This image shows the galaxies LEDA 48062 within the constellation Perseus from the NASA or ESA Hubble Space Telescope. The LEDA 48062 is the small, sparse, amorphous galaxies on the right side of this photo, and it’s followed by a far more sharply defined neighbor on the left, the big, disc-like lenticular galaxy UGC 8603. A couple of distant galaxies will also be visible in the background, and also a number of foreground stars will also be visible in the entire image.
Exactly why are there 4 sharp places around the stars in the Hubble pictures? These structures are known as diffraction spikes, and are produced whenever starlight diffracts or disperses with the support structures within reflecting telescopes like Hubble. The 4 spikes are because of the 4 thin vanes supporting the secondary mirror of Hubble, and therefore are only apparent for bright objects, like stars, where lots of light is concentrated in one region. Darker, more spread out objects, like the galaxies LEDA 48062 and UGC 8603, don’t have apparent diffraction spikes.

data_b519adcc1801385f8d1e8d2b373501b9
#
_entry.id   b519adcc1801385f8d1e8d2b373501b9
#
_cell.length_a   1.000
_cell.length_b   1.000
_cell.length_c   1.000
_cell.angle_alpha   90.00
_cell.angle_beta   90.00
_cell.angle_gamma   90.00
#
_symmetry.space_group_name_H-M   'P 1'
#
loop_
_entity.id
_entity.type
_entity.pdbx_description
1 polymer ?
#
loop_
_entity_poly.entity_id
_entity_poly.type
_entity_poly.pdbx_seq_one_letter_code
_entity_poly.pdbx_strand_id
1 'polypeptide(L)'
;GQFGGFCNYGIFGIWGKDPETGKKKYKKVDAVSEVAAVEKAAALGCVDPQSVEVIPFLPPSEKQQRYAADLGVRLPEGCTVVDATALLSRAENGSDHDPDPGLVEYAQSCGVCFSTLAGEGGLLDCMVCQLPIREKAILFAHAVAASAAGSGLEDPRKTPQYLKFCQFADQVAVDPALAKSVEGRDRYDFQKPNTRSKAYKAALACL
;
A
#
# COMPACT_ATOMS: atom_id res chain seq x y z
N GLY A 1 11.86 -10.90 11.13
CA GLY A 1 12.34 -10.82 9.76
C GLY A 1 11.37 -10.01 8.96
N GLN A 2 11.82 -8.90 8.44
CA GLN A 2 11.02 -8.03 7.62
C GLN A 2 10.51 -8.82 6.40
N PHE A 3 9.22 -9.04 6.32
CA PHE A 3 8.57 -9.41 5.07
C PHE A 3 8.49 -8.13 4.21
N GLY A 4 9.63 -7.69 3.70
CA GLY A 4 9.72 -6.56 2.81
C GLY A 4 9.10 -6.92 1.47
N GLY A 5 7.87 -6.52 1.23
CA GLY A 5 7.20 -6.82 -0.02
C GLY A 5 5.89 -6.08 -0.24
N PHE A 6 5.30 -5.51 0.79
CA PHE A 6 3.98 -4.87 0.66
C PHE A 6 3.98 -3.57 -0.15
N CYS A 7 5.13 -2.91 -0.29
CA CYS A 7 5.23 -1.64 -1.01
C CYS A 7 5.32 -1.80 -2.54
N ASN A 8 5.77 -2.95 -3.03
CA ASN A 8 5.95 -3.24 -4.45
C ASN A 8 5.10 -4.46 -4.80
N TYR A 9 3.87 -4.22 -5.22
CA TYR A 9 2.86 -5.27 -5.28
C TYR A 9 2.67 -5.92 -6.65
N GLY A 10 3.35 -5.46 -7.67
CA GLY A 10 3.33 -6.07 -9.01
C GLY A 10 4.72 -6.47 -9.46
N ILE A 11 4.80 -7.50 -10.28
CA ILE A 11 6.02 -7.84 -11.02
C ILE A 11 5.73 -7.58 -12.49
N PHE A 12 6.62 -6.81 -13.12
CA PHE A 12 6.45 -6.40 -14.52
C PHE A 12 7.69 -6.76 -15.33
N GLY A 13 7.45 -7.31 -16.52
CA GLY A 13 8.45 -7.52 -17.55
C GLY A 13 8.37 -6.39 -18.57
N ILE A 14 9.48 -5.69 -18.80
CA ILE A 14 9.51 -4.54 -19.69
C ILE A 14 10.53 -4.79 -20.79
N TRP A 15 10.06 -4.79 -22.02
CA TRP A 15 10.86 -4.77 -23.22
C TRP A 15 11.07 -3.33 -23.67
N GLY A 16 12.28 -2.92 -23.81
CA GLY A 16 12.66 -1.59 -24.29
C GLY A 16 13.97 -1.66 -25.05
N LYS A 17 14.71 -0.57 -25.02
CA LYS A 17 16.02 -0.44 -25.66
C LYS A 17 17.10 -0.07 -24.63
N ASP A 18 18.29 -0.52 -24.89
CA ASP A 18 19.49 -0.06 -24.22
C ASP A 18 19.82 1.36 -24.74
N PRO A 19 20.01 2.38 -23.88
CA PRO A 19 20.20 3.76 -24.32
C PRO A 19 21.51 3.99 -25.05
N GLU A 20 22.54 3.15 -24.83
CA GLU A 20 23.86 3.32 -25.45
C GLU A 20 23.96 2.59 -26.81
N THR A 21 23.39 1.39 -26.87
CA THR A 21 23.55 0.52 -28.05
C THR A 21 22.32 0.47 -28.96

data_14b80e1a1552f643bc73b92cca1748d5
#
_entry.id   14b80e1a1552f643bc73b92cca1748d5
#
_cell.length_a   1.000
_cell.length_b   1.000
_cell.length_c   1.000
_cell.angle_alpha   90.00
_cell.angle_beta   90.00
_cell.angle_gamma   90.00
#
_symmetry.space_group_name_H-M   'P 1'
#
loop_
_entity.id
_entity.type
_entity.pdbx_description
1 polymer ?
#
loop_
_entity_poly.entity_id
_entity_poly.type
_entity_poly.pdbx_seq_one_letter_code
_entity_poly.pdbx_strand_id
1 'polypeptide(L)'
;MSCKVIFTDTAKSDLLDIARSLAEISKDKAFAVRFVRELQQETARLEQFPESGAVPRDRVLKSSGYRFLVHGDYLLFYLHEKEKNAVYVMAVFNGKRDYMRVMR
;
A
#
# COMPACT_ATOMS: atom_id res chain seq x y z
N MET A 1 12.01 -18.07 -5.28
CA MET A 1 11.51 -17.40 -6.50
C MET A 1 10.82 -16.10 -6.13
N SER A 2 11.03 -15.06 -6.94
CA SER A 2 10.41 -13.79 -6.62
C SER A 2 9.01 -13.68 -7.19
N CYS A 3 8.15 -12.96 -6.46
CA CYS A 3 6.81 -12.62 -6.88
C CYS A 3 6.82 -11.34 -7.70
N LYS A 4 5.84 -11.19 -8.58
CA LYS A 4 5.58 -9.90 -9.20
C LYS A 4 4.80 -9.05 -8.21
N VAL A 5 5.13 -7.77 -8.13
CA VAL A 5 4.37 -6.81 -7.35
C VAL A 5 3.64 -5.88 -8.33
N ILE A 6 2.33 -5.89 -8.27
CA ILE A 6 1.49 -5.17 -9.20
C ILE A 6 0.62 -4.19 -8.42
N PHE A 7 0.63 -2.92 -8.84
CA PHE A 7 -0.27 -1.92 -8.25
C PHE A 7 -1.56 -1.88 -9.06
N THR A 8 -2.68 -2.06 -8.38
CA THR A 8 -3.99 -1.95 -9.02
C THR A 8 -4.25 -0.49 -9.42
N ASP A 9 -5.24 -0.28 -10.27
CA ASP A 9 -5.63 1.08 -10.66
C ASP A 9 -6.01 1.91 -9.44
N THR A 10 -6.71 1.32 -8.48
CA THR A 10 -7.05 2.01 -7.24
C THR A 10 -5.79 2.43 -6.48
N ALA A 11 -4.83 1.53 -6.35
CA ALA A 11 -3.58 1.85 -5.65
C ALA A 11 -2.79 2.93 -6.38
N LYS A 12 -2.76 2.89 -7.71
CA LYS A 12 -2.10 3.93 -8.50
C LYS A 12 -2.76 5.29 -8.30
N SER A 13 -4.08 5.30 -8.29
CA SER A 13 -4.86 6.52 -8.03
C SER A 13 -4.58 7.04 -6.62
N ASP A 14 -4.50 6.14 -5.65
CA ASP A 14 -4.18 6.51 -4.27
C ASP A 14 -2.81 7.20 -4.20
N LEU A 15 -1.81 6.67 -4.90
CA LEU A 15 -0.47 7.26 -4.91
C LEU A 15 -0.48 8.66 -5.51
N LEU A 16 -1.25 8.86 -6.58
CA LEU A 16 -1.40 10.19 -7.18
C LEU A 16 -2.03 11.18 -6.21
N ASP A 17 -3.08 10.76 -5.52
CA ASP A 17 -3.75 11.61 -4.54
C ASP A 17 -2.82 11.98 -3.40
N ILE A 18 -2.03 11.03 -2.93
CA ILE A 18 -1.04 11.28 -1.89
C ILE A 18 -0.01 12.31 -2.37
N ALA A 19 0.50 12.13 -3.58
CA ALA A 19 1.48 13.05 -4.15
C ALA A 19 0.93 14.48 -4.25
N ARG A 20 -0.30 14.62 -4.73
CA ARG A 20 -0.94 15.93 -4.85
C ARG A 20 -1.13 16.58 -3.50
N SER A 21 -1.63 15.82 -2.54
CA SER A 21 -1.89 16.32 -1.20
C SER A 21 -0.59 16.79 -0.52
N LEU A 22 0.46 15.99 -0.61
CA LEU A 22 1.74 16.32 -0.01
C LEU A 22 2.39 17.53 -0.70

Recently, Hubble has spent time with our galaxies neighbors. LEDA 48062 is just around 30 million light-years from the Milky Way, and was thus in the watching campaign Every Known Nearby Galaxy. The specific objective of this campaign was to recognize that: every known galaxies within 10 megaparsecs (around thirty three million light years) of the Milky Way. By knowing our galaxies neighbors, astronomers are able to figure out which stars reside in different galaxies, and also map out the local structure of the Universe.